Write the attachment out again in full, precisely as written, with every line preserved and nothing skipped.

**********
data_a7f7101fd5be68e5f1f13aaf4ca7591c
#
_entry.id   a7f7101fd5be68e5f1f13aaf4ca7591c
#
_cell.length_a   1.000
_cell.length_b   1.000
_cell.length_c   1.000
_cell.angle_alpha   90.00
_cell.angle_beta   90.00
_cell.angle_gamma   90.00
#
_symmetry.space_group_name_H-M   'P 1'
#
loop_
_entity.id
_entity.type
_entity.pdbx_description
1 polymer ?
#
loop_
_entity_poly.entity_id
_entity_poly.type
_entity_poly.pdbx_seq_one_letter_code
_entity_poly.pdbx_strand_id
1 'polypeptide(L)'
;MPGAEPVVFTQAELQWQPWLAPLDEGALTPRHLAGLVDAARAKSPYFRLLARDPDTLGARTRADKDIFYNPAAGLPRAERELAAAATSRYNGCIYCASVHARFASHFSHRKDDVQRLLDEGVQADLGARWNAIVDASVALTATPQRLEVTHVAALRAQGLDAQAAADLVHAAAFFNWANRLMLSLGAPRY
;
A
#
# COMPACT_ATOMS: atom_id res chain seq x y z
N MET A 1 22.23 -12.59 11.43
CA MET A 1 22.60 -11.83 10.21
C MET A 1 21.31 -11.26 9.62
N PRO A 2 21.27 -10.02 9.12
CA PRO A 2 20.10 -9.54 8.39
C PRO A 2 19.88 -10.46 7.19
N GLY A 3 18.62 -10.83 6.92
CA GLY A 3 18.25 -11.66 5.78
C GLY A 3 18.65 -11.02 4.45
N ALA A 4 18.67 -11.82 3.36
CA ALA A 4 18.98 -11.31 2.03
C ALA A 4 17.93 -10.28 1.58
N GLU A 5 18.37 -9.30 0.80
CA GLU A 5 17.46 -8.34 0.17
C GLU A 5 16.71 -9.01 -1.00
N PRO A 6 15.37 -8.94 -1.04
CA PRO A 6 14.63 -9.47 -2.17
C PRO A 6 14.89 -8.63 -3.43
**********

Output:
data_a7f7101fd5be68e5f1f13aaf4ca7591c
#
_entry.id   a7f7101fd5be68e5f1f13aaf4ca7591c
#
_cell.length_a   1.000
_cell.length_b   1.000
_cell.length_c   1.000
_cell.angle_alpha   90.00
_cell.angle_beta   90.00
_cell.angle_gamma   90.00
#
_symmetry.space_group_name_H-M   'P 1'
#
loop_
_entity.id
_entity.type
_entity.pdbx_description
1 polymer ?
#
loop_
_entity_poly.entity_id
_entity_poly.type
_entity_poly.pdbx_seq_one_letter_code
_entity_poly.pdbx_strand_id
1 'polypeptide(L)'
;MPGAEPVVFTQAELQWQPWLAPLDEGALTPRHLAGLVDAARAKSPYFRLLARDPDTLGARTRADKDIFYNPAAGLPRAERELAAAATSRYNGCIYCASVHARFASHFSHRKDDVQRLLDEGVQADLGARWNAIVDASVALTATPQRLEVTHVAALRAQGLDAQAAADLVHAAAFFNWANRLMLSLGAPRY
;
A
#
# COMPACT_ATOMS: atom_id res chain seq x y z
N MET A 1 22.23 -12.59 11.43
CA MET A 1 22.60 -11.83 10.21
C MET A 1 21.31 -11.26 9.62
N PRO A 2 21.27 -10.02 9.12
CA PRO A 2 20.10 -9.54 8.39
C PRO A 2 19.88 -10.46 7.19
N GLY A 3 18.62 -10.83 6.92
CA GLY A 3 18.25 -11.66 5.78
C GLY A 3 18.65 -11.02 4.45
N ALA A 4 18.67 -11.82 3.36
CA ALA A 4 18.98 -11.31 2.03
C ALA A 4 17.93 -10.28 1.58
N GLU A 5 18.37 -9.30 0.80
CA GLU A 5 17.46 -8.34 0.17
C GLU A 5 16.71 -9.01 -1.00
N PRO A 6 15.37 -8.94 -1.04
CA PRO A 6 14.63 -9.47 -2.17
C PRO A 6 14.89 -8.63 -3.43